Counting the Costs
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This is a level 3 number activity from the Figure It Out theme series.
use mental strategies to solve addition and subtraction problems
This activity gives the students further experience in calculating profit and working with more than one operation to find an answer. It is also a useful activity for students to practise estimation skills.
The students can use several tools to answer question 1:
• A table will help keep track of progress overall, give continuity to the activity, and further reinforce the concept of profit as money taken minus the costs.
The total profit in the right-hand column should balance with the total money taken minus the total costs. This is a good check for students to do on their calculators.
The calculator memory can be useful for some questions if the students make use of the M– key to calculate the profit. For example, for number 1b:
151 x 2 M+ 39 M– MR
Some students may enjoy preparing a spreadsheet to calculate the profit. If so, they could use the formula =B2-C2 and fill down to calculate profits. You could introduce the autosum function for column and row totals. The students could then explore the sort feature and the different ways the spreadsheet presents the data. They could sort the table by alphabetical order of event, by increasing or decreasing costs, and by increasing or decreasing profit. This will be a very useful skill that they will use in later work on ranking and order. If you or your students are not familiar with spreadsheets, see the teachers’ notes for pages 12–13 of Algebra, Figure It Out, Level 3.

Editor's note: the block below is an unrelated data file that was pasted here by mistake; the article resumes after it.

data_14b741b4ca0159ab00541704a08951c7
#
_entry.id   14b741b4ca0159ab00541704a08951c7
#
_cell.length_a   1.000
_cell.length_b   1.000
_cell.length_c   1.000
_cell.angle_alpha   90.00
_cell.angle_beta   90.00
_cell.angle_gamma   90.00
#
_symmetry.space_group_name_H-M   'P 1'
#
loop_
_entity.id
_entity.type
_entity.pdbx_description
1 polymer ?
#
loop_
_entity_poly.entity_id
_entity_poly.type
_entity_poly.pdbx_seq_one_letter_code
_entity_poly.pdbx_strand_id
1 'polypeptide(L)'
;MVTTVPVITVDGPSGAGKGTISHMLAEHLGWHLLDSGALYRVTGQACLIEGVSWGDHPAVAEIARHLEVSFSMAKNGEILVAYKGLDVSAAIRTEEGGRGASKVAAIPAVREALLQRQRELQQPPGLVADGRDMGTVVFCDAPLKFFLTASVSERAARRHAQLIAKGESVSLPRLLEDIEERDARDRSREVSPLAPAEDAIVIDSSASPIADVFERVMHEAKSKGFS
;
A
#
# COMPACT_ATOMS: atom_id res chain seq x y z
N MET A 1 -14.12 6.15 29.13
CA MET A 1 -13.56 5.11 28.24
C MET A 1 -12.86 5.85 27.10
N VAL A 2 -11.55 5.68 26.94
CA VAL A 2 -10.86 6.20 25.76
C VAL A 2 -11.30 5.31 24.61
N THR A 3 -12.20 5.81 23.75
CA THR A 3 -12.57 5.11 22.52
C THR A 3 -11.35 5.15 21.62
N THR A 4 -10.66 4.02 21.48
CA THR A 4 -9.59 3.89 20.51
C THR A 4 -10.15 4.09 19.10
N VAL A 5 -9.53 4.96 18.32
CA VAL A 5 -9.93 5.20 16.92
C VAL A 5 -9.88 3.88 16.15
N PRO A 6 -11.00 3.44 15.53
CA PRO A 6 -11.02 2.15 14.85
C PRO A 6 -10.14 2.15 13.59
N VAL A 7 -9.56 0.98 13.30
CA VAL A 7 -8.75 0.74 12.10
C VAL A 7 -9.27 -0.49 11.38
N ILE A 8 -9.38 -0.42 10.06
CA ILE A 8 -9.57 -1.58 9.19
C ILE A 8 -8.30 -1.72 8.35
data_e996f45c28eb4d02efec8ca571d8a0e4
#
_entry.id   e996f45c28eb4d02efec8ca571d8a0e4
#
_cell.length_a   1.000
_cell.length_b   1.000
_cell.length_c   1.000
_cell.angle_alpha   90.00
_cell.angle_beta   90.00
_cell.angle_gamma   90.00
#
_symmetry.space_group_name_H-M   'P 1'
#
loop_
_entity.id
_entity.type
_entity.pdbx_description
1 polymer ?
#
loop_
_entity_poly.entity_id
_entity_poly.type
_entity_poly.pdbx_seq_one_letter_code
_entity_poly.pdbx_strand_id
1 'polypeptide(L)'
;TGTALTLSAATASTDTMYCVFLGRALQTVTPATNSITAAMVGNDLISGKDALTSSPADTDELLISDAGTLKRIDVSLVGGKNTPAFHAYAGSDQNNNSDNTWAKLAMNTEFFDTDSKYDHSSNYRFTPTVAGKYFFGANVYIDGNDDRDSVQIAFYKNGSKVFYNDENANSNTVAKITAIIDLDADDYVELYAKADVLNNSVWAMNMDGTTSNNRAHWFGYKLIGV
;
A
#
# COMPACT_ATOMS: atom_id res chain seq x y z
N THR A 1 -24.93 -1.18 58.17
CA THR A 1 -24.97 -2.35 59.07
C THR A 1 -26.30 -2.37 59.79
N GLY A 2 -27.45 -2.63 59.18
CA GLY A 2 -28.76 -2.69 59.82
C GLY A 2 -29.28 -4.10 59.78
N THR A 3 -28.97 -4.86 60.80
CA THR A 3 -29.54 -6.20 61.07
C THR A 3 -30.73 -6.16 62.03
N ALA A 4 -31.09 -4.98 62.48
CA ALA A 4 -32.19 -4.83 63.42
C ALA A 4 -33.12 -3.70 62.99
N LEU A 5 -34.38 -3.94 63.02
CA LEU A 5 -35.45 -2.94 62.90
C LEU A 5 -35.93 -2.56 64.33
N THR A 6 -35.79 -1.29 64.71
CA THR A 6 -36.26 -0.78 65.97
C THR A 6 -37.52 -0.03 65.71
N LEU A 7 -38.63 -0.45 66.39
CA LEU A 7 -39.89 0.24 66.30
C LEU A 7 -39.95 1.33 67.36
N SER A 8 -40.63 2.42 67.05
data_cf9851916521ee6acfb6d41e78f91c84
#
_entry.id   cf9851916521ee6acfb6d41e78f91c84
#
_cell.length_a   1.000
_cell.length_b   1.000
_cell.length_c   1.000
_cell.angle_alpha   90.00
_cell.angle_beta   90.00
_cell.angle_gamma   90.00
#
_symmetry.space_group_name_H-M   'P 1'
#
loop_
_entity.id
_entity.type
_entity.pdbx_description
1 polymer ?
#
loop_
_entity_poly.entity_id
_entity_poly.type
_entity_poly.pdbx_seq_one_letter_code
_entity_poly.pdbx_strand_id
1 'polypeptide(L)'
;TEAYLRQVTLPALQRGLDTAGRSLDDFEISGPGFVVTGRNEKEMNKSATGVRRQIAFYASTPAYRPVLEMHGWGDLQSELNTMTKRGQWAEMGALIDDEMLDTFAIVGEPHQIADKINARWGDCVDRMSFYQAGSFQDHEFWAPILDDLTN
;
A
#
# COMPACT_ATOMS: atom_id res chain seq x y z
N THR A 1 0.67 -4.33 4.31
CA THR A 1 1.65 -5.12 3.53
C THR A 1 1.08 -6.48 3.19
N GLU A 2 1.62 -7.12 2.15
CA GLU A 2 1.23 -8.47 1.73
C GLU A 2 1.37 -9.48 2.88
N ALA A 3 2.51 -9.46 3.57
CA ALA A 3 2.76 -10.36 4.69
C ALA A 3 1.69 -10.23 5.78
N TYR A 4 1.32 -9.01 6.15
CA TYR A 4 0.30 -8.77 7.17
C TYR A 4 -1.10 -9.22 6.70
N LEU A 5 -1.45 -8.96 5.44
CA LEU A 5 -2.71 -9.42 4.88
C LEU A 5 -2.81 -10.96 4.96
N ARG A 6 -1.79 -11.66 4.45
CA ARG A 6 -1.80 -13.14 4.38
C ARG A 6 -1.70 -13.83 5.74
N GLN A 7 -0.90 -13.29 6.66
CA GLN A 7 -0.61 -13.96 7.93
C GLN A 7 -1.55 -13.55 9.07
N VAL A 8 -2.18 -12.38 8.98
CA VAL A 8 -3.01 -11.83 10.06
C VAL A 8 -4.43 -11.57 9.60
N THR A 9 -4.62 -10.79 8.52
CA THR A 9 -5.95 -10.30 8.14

You may need to work through an example of multiplying amounts in cents and then converting the answer to dollars. For example, to calculate the magician’s costs for question 1f: 15 cents x 110 = 1650 cents. There are 100 cents in a dollar, so the magician’s costs are 1650 ÷ 100 = $16.50.
Encourage the students to estimate the profit for each activity so that they can check whether their answer from a calculator or a spreadsheet is reasonable.
Question 4 does not require an exact answer. The question should build on the daily maintenance of sharing estimation and efficient mental strategies. The students could work in small groups of three to share solutions and then discuss with other groups which methods are best. A variety of methods could be put on a wall poster, thus reinforcing the idea that the students’ own best and varied methods are all acceptable as long as the answer is within a reasonable range.
Rounding is likely to be a strategy used by many groups. For example:
$4,231 rounded to 4 200 ÷ 100 = 42
42 x 8 may be performed mentally as (40 x 8) + (2 x 8)
= 320 + 16
= 336 (estimate)
Alternatively, rather than calculating 42 x 8, some students may round the 8 up to 10 and then compensate for this rounding by subtracting 40 x 2:
(42 x 10) – (40 x 2)
= 420 – 80
Answers to Activity
1. a. Money taken at the gumboot throwing $463
Cost of the prizes – $45
b. Money taken at the face painting $302
Cost of the paint – $39
c. Money taken at the food stall $2301
Costs – $430
d. Money taken at the plant stall ($254 + $480 + $66) $800
Costs – $210
e. Money taken at cowpat bingo ($64 x 2) $128
Cost of prizes – $20
f. The magician’s takings were $82.50
The costs were 110 x 15c – $16.50
g. Fudge money $70
Drinks money + $155
h. Mystery number money (137 x 50 cents) $68.50
Cost of the prizes – $12.00
2. The food stall was the most profitable.
3. The mystery number stall was the least profitable.
4. Estimates should be between 330 and 340 books.